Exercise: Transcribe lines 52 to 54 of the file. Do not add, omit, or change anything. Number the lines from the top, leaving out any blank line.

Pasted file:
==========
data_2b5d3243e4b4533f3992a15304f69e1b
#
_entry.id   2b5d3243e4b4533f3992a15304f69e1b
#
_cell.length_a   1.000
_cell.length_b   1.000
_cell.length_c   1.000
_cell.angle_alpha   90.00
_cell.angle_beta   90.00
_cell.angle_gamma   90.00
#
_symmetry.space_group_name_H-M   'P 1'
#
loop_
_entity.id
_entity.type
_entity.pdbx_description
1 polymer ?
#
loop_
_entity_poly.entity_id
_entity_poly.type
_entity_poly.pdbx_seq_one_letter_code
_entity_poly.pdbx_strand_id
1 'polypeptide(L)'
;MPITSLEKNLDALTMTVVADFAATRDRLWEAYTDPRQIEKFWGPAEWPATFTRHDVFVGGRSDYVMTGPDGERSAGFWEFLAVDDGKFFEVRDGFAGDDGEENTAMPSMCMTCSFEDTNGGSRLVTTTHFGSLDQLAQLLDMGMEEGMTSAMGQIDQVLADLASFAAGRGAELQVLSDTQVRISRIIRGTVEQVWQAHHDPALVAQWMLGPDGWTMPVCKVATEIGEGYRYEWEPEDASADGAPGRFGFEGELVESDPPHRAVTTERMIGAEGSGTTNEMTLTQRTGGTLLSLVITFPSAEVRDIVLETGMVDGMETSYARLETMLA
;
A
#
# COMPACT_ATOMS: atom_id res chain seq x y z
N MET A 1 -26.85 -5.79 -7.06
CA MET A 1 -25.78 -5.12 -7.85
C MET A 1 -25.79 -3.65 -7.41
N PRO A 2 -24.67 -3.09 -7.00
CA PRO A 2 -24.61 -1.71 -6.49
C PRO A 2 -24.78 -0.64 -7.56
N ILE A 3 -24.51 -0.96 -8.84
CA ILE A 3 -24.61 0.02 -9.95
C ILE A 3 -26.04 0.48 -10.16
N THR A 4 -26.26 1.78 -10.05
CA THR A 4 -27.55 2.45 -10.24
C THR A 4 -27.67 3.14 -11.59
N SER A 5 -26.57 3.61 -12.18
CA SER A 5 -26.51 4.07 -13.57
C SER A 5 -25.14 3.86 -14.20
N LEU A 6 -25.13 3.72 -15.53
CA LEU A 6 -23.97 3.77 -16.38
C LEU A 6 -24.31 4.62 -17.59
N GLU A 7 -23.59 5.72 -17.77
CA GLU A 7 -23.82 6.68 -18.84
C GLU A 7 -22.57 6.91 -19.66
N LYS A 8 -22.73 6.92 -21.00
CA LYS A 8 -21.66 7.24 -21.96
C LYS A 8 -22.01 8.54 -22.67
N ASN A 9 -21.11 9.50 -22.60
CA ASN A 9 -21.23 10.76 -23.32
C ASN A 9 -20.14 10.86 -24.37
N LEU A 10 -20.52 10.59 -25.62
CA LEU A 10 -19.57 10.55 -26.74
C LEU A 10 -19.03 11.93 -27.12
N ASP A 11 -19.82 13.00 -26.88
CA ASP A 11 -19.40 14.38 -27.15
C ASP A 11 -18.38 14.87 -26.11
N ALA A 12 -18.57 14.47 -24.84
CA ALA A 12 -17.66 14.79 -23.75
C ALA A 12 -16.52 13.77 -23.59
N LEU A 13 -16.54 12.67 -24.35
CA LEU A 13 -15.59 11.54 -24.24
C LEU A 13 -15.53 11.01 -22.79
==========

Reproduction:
N LYS A 8 -22.73 6.92 -21.00
CA LYS A 8 -21.66 7.24 -21.96
C LYS A 8 -22.01 8.54 -22.67